1. CDI spark's short duration is disadvantagous in certain situations. This is why MSD has "multiple discharge" CDIs.
MY TAKE ON THIS: Not valid if you tune correctly. The point of a spark is to initiate the flame front, not sustain it. If you are having problems doing this because of a short duration, you are running too much advance at low RPM. I feel this is backed up by the fact that all the multiple discharge units I know of switch to single spark at relatively low RPMs. I have personally worked with vehicles that have HUGE cams and Motec, M&W, Autronic CDI's and none of them have multiple discharge at low rpm's and NONE of them have disadvantages due to the short spark.
2. FROM ELECRTOMOTIVE'S WEBSITE:
" According to the BOSCH automotive handbook 3rd edition...
Page 460... "The major advantage of the CDI is that it generally remains impervious to electrical shunts in the high voltage ignition circuit, especially those due to spark-plug contamination. For many applications the spark duration of 0.1 ... 0.3 ms is too brief to ensure that the air-fuel mixture will ignite reliably. Thus CDI is only designed for specific types of engine, and today its use is restricted to a few applications only, as transistorized ignition systems have virtually the same performance. CDI is not suited for aftermarket installations."
MY TAKE ON THIS: Plain untrue. A certain amount of activation energy is required to ignite a mixture. The activation energy of a combustible mixture is NOT time dependant. The reason it apears to be is that the longer time of an inductive spark means its more likely that the mixture nearest the spark plug will achieve a low enough activation energy. I've seen how the instantaenous A/F at the plug changes quite a bit as the piston approaches TDC. Not to mention the effect of other properties including temperature and pressure. When ignition occurs as a result of a long-duration spark, you're effectively retarding timing. In reality, a properly timed CDI spark should never be "too brief" to ensure the air-fuel mixture will ignite reliably. And since the energy of a CDI spark is so much greater than inductive, a proper and complete burn is more likely to be established over a greater range A/F and cylinder pressures.
In the last year, there were several occasions where we converted cars with fully sequential coil-on-plug applications from Bosch multi-channel ignitors to both EFI and MOTEC CDIs. With no other optimization besides a larger spark plug gap, we saw peak torque and power climb 5-15%. Besides a more complete burn, I believe that a higher effective advance number contributed to the power gains.
MORE REAL WORLD INFO: On a factory Porsche 964, 993 street engine, and 964/993 RSR race engine, they use a simple Bosch ignitor, coil, and twin distributor. This means that at redline of 8000rpm there is 7.5ms of time for 1 crank revolution, and there are 3 ignition events within that time, or 2.5ms available for coil charge time. Now, we know that the coils that are on that car require about 3.0-3.2ms of dwell to be fully charged. Sooo, what do we have here? Porsche isn't dumb, Bosch isn't dumb, why would this design be used, or more importantly, be used in a racing application? Perhaps it was rules that required race systems to be the same as street systems, I don't know. But at the end of the day, it APPEARS that the coils are not fully charged when the engine is operating over about 6000rpm on either race or street version!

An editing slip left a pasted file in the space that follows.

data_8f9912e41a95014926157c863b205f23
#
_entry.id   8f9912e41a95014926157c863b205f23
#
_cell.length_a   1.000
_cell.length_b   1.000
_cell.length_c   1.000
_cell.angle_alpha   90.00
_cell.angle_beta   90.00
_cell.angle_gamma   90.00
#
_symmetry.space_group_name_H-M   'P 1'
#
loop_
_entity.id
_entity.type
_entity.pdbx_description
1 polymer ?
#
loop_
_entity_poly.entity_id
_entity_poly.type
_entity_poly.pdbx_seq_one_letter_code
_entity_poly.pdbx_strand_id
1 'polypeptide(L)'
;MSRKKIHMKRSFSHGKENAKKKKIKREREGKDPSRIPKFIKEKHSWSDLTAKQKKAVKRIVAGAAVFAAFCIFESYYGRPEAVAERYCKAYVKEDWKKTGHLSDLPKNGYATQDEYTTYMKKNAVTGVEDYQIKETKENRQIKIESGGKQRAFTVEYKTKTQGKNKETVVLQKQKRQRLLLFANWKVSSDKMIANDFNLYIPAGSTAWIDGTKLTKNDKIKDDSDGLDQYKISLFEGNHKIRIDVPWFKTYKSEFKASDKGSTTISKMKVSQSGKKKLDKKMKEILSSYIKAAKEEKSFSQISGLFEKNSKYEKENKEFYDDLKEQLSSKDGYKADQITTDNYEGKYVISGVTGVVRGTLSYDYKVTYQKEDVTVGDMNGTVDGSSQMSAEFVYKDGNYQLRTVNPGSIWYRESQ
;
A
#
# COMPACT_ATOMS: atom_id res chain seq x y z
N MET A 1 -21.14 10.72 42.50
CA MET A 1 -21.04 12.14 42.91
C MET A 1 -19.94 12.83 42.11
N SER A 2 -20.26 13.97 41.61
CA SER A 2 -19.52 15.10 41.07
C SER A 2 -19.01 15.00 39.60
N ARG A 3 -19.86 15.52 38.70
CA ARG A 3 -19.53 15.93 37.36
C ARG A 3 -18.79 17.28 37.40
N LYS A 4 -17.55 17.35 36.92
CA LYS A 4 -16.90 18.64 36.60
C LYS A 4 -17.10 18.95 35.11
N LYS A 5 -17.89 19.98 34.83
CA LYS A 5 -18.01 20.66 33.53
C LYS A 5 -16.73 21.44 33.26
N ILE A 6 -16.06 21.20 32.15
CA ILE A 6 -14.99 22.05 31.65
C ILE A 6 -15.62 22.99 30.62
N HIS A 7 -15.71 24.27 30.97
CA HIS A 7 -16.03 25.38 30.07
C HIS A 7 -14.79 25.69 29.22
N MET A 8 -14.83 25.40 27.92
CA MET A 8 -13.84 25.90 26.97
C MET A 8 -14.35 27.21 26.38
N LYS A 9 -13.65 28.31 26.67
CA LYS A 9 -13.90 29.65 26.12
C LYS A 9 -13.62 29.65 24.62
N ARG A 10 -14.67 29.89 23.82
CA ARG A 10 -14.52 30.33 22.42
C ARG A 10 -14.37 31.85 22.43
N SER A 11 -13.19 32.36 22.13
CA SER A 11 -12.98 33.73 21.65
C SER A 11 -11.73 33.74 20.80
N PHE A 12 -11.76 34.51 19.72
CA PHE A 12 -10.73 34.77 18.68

Ok, so lets talk about the physics involved in the two types of ingition systems.
CDI Ignition operating principles:
In a CDI igntion, the 12v battery power is stepped up by an inverting powersupply to about 450v and stored in the Capacitor. This occurs within about 1ms of time and about 105mJ of energy is available. The formula for CDI ignition is W (energy in Joules) = 1/2C (capacitance in Fareds) * Vsquared (voltage). Since the energy is not stored in the coil, the coil only needs to have low resistance to step up through the secondary windings. These coils are designed to handle the high energy level (105mJ or so)
Inductive Ignition operating principles:
Unlike the CDI ignition, the energy is stored in the primary windings of the coil. The formula for Inductive ignition is W (energy in Joules) = 1/2L (primary inductance (Henries) * Isquared (Amps). Most inductive coils have a maximum spark energy of 63mJ and require 3-3.5ms of charge time (Dwell). You can increase the energy by increasing the primary current or primary inductance, however, the time required to charge the coil (Dwell) will increase.
So, can you use inductive coils in a CDI or vice versa?
All formulas point to decreased energy capabily in Inductive ignition or increased energy choking and absorption in CDI. In addition, most inductive coils can handle only about 65mJ of of continuous energy before running the risk of overheating if the 105mJ of a CDI ignition is applied.
The generally accepted maximum required amount of energy required in most applications is about 100mJ. An interesting point is that coil on plug applications may need as little as 50mJ. The biggest problem I see is that people buy a CDI and mate it to inductive coils. They are storing the charge in the CDI, and in the coil. You loose half of the current doing this. You need a coil with very low resistance. Inductive coils will saturate quickly when charged with 450V from a CDI.
SOOOOOO, to close, is CDI nesicarry? Simple answer NO. But it does work exceptionally well at what it claims to do. Also, remember, there is a HUGE diference in CDI technology from each brand. You DO get what you pay for. There is a reason that Nascar runs not one but two CDI ignition systems, and thoes units are HAND BUILT, and BEEFED up specifically for Nascar ... yet they still need dual CDI's. You won't see MSD on a FIA Rally Car, F1 or a Cup car.
Many Thanks to Ian, Geoffrey, and Steve for a headache from thinking to much.